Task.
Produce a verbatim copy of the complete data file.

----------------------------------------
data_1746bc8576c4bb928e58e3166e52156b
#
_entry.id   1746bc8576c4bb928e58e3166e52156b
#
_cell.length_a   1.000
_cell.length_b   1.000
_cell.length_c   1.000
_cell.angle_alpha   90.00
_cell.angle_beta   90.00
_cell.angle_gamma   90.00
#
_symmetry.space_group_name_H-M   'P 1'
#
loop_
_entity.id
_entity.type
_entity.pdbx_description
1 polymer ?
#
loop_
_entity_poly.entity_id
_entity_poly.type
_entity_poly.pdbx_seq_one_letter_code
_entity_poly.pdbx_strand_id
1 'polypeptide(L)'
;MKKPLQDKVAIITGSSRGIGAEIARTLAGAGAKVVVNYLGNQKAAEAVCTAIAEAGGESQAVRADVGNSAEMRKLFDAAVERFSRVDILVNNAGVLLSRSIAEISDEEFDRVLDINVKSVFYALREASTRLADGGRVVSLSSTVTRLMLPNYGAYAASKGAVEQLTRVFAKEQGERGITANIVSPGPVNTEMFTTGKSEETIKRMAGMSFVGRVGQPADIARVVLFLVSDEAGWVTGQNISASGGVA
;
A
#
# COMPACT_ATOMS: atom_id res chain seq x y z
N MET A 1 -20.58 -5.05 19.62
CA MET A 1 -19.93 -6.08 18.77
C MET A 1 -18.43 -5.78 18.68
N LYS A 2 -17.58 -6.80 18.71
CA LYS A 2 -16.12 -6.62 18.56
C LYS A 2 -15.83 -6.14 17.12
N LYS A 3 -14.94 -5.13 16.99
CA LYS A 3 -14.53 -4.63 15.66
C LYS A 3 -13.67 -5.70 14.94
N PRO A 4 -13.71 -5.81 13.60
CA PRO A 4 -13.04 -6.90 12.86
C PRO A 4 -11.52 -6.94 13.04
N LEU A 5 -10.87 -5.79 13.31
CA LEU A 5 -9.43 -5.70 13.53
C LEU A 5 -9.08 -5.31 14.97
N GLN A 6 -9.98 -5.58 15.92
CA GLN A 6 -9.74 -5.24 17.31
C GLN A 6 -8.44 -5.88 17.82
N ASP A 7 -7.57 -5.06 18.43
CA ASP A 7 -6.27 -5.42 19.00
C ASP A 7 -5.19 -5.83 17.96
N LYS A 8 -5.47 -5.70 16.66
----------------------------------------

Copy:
data_1746bc8576c4bb928e58e3166e52156b
#
_entry.id   1746bc8576c4bb928e58e3166e52156b
#
_cell.length_a   1.000
_cell.length_b   1.000
_cell.length_c   1.000
_cell.angle_alpha   90.00
_cell.angle_beta   90.00
_cell.angle_gamma   90.00
#
_symmetry.space_group_name_H-M   'P 1'
#
loop_
_entity.id
_entity.type
_entity.pdbx_description
1 polymer ?
#
loop_
_entity_poly.entity_id
_entity_poly.type
_entity_poly.pdbx_seq_one_letter_code
_entity_poly.pdbx_strand_id
1 'polypeptide(L)'
;MKKPLQDKVAIITGSSRGIGAEIARTLAGAGAKVVVNYLGNQKAAEAVCTAIAEAGGESQAVRADVGNSAEMRKLFDAAVERFSRVDILVNNAGVLLSRSIAEISDEEFDRVLDINVKSVFYALREASTRLADGGRVVSLSSTVTRLMLPNYGAYAASKGAVEQLTRVFAKEQGERGITANIVSPGPVNTEMFTTGKSEETIKRMAGMSFVGRVGQPADIARVVLFLVSDEAGWVTGQNISASGGVA
;
A
#
# COMPACT_ATOMS: atom_id res chain seq x y z
N MET A 1 -20.58 -5.05 19.62
CA MET A 1 -19.93 -6.08 18.77
C MET A 1 -18.43 -5.78 18.68
N LYS A 2 -17.58 -6.80 18.71
CA LYS A 2 -16.12 -6.62 18.56
C LYS A 2 -15.83 -6.14 17.12
N LYS A 3 -14.94 -5.13 16.99
CA LYS A 3 -14.53 -4.63 15.66
C LYS A 3 -13.67 -5.70 14.94
N PRO A 4 -13.71 -5.81 13.60
CA PRO A 4 -13.04 -6.90 12.86
C PRO A 4 -11.52 -6.94 13.04
N LEU A 5 -10.87 -5.79 13.31
CA LEU A 5 -9.43 -5.70 13.53
C LEU A 5 -9.08 -5.31 14.97
N GLN A 6 -9.98 -5.58 15.92
CA GLN A 6 -9.74 -5.24 17.31
C GLN A 6 -8.44 -5.88 17.82
N ASP A 7 -7.57 -5.06 18.43
CA ASP A 7 -6.27 -5.42 19.00
C ASP A 7 -5.19 -5.83 17.96
N LYS A 8 -5.47 -5.70 16.66